The Irrationality of Most Fear
It’s important to look at neuroscience in the context of evolution. Fear and general emotion are controlled through the limbic system. The limbic system initially evolved in the ancestors of both mammals and reptiles. Essentially, this means that it’s a very old part of our brains.
The amygdala (part of the limbic system) is responsible for the flight or fight response. This response helps animals react quickly in the face of danger insuring that they around for another day.
It’s an essential part of our emotional response. If we didn’t have fear, we would probably die young as we would constantly put ourselves into dangerous situations.
There are a few primary situations where you experience fear:
- You are in a situation that you feel is similar to the past where you saw a negative outcome.
- You are in a new situation, and are unsure of the outcome (although this may also result in anxiety for some people).
Why does this matter?
In pre-industrialized civilization this often meant that you came across a bear in the wild and you had to decide whether to fight or run (I’d run personally). However, in today’s world, we often don’t run across a lot of bears, or lions, or snakes, or frankly anything that poses a serious existential threat. We live in a rather benign environment where most of us will survive well into our 80’s. We’ll most likely die of some age related disease.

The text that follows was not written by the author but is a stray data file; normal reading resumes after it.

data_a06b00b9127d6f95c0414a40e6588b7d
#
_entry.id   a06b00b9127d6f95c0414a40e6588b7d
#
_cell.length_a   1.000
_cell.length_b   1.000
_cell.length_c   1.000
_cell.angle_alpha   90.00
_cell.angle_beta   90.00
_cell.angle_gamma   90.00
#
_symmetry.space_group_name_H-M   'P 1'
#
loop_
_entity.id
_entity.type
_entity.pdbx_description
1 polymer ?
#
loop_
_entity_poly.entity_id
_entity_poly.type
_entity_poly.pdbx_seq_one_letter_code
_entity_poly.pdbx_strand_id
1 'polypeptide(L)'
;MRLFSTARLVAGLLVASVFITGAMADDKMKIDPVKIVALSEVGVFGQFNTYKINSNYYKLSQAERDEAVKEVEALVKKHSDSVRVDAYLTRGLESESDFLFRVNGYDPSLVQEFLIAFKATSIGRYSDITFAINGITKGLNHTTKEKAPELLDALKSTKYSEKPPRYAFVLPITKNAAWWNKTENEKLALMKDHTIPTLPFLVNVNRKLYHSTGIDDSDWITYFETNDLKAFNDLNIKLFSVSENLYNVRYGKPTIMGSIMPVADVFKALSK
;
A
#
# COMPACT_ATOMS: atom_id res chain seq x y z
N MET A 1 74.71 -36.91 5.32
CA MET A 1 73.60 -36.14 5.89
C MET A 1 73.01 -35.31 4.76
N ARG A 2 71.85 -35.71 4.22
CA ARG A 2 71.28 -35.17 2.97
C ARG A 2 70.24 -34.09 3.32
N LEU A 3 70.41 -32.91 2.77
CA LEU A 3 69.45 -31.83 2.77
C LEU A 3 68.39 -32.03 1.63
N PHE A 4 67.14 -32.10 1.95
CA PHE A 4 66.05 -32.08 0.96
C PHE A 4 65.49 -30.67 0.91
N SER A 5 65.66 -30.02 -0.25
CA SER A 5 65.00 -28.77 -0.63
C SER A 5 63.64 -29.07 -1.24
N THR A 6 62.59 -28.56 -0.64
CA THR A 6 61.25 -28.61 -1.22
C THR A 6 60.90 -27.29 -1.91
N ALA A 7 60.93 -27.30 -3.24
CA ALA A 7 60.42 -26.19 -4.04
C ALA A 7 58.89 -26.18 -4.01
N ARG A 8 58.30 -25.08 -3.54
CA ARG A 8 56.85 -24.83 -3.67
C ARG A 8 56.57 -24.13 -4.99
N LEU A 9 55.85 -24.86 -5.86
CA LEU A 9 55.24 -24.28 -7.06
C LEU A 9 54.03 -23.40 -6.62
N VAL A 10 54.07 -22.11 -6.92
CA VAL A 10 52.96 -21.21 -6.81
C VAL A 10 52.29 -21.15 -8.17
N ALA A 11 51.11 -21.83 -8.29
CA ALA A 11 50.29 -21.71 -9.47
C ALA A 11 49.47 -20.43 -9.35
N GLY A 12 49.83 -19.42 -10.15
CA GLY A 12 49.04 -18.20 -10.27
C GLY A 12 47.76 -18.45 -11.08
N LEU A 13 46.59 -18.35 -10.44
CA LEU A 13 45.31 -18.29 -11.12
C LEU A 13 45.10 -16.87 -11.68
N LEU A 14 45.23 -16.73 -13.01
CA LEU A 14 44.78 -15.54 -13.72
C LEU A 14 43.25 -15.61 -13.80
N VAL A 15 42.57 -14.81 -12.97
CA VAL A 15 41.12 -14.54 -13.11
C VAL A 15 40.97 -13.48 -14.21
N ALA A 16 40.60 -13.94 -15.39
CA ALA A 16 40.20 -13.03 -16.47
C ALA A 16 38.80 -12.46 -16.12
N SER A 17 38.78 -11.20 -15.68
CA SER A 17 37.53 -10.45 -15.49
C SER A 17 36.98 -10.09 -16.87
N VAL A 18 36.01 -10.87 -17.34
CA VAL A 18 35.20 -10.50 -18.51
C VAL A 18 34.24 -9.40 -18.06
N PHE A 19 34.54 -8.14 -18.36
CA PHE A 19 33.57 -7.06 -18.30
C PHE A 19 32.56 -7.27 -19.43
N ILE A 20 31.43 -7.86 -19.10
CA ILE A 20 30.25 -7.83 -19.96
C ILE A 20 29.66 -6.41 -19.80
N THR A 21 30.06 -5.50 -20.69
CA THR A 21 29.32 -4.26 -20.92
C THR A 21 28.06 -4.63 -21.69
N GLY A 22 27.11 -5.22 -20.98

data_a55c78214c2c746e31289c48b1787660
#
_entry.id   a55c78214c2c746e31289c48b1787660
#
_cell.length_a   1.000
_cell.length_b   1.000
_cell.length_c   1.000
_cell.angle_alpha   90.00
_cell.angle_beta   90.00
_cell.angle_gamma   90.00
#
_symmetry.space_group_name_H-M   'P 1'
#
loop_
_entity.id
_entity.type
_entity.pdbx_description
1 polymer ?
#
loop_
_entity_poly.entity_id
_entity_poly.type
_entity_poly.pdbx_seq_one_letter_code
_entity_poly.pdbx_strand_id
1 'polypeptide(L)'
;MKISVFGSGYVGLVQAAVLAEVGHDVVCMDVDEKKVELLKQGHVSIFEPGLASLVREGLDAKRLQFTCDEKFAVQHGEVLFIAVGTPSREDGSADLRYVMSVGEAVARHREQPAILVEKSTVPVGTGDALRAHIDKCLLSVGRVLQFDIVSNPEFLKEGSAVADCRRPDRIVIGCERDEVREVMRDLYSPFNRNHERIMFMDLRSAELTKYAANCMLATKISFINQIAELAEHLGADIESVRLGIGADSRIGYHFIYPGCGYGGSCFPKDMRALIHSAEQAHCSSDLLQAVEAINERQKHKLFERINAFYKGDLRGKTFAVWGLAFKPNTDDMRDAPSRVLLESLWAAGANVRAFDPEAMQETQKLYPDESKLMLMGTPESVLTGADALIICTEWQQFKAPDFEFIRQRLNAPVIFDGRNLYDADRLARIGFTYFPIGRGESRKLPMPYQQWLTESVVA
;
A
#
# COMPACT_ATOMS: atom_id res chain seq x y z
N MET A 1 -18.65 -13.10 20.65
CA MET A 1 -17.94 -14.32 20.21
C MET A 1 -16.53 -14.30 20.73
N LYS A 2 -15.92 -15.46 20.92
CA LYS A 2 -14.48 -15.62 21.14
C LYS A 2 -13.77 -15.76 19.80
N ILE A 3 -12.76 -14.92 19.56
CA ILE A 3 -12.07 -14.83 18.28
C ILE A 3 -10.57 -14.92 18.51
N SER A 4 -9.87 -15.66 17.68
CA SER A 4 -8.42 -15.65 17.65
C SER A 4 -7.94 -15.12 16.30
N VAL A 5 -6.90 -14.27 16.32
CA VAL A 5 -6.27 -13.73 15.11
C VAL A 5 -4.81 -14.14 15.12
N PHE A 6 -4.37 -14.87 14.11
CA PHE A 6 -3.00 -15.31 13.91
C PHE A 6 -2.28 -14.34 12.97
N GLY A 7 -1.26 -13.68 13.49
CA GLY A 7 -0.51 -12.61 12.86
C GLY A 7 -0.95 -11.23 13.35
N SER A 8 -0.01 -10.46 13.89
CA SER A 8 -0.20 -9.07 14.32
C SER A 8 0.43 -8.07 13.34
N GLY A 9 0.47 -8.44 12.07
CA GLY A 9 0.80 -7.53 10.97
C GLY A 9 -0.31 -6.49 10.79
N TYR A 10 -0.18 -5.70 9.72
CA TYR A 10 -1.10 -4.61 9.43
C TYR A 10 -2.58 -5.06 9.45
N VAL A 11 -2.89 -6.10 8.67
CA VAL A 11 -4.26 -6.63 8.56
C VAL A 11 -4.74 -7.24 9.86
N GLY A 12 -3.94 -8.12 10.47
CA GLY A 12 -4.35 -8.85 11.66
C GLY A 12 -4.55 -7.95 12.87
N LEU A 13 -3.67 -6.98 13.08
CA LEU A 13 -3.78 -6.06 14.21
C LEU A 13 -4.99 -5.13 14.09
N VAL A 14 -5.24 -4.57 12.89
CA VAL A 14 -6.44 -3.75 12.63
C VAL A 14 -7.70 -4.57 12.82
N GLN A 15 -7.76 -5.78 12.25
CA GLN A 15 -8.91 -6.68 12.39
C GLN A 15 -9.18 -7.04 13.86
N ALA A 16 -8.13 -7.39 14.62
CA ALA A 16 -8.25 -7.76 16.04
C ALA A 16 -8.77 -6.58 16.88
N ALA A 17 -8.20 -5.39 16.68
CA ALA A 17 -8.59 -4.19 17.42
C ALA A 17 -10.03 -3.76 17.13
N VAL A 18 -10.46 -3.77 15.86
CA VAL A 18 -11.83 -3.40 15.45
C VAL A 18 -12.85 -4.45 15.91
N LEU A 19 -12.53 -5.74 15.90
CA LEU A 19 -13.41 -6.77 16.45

Yet, with all this being said, our amygdala is still as active as it was 5,000 years ago. I think few people would argue that we live a pretty posh life compared to our hunter gatherer ancestors.
Realizing the Irrationality of Fear
I believe that most fear that we experience is irrational. It is real fear, but it is an irrational response. Until we recognize this, we are being overly controlled by this irrational nature that most likely results in compromising our own happiness.
In the first situation where fear arises (similar situations with previous bad outcomes), there are a lot of possible rational explanations to why you originally had an irrational reaction. You might have been inexperienced previously, while now you are much more competent. Or, maybe you just suffered from some perception blindness (you were unaware that you were wearing you binoculars).
For the second scenario (new situations) — it’s important to differentiate fear from risk. I think most people are inherently bad at distinguishing the two and often conflate fear with risk. Many times though, the thing that you are most fearful of is the least risky solution — it’s just different.
Fear Still Has Value
Fear and anxiety often occurs in situations where you lack the skill to navigate effectively. It’s important to step back, take a breath, and understand exactly what is happening and why you are experiencing fear.
Fear often leads to opportunities for personal growth. When you learn to evaluate risk separately from the fear you experience, you can begin to unmask your own irrationality and areas where you are limiting yourself.
If you have a life full of what if’s, then maybe it’s worth taking sometime to understand why — were you actually at risk, or were you just afraid of yourself?